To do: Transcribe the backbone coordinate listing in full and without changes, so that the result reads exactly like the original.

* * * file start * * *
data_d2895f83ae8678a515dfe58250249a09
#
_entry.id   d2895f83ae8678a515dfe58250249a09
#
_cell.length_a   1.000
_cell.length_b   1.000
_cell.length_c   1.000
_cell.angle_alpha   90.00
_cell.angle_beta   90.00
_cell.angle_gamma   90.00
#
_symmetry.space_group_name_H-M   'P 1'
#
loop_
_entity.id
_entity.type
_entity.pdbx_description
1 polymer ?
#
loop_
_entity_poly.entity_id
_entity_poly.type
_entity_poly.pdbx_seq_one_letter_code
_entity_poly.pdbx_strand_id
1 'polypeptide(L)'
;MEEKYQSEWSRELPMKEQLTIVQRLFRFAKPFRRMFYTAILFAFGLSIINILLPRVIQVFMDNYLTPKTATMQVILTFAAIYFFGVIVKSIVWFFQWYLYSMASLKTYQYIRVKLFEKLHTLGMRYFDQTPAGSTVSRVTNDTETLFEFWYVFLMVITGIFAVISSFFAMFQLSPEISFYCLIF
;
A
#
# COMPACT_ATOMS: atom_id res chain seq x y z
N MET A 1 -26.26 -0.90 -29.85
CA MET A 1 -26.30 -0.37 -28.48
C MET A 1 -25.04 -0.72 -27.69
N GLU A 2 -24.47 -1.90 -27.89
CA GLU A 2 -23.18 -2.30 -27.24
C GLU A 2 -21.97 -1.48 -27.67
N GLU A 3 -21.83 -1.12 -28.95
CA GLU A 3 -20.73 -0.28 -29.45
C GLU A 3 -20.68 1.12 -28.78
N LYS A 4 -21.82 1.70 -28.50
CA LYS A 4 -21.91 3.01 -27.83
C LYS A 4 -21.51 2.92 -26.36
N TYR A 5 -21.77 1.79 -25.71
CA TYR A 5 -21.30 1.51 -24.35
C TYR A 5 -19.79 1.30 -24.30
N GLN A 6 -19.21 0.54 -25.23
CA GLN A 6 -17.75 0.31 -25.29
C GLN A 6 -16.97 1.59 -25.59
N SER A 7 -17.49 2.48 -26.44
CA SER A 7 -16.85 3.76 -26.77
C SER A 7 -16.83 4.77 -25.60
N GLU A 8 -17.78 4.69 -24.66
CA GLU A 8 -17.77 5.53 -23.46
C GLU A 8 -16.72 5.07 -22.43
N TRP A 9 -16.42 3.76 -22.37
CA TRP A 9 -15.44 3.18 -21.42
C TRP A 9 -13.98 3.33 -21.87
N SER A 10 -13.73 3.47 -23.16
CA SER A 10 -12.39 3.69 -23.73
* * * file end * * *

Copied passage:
data_d2895f83ae8678a515dfe58250249a09
#
_entry.id   d2895f83ae8678a515dfe58250249a09
#
_cell.length_a   1.000
_cell.length_b   1.000
_cell.length_c   1.000
_cell.angle_alpha   90.00
_cell.angle_beta   90.00
_cell.angle_gamma   90.00
#
_symmetry.space_group_name_H-M   'P 1'
#
loop_
_entity.id
_entity.type
_entity.pdbx_description
1 polymer ?
#
loop_
_entity_poly.entity_id
_entity_poly.type
_entity_poly.pdbx_seq_one_letter_code
_entity_poly.pdbx_strand_id
1 'polypeptide(L)'
;MEEKYQSEWSRELPMKEQLTIVQRLFRFAKPFRRMFYTAILFAFGLSIINILLPRVIQVFMDNYLTPKTATMQVILTFAAIYFFGVIVKSIVWFFQWYLYSMASLKTYQYIRVKLFEKLHTLGMRYFDQTPAGSTVSRVTNDTETLFEFWYVFLMVITGIFAVISSFFAMFQLSPEISFYCLIF
;
A
#
# COMPACT_ATOMS: atom_id res chain seq x y z
N MET A 1 -26.26 -0.90 -29.85
CA MET A 1 -26.30 -0.37 -28.48
C MET A 1 -25.04 -0.72 -27.69
N GLU A 2 -24.47 -1.90 -27.89
CA GLU A 2 -23.18 -2.30 -27.24
C GLU A 2 -21.97 -1.48 -27.67
N GLU A 3 -21.83 -1.12 -28.95
CA GLU A 3 -20.73 -0.28 -29.45
C GLU A 3 -20.68 1.12 -28.78
N LYS A 4 -21.82 1.70 -28.50
CA LYS A 4 -21.91 3.01 -27.83
C LYS A 4 -21.51 2.92 -26.36
N TYR A 5 -21.77 1.79 -25.71
CA TYR A 5 -21.30 1.51 -24.35
C TYR A 5 -19.79 1.30 -24.30
N GLN A 6 -19.21 0.54 -25.23
CA GLN A 6 -17.75 0.31 -25.29
C GLN A 6 -16.97 1.59 -25.59
N SER A 7 -17.49 2.48 -26.44
CA SER A 7 -16.85 3.76 -26.77
C SER A 7 -16.83 4.77 -25.60
N GLU A 8 -17.78 4.69 -24.66
CA GLU A 8 -17.77 5.53 -23.46
C GLU A 8 -16.72 5.07 -22.43
N TRP A 9 -16.42 3.76 -22.37
CA TRP A 9 -15.44 3.18 -21.42
C TRP A 9 -13.98 3.33 -21.87
N SER A 10 -13.73 3.47 -23.16
CA SER A 10 -12.39 3.69 -23.73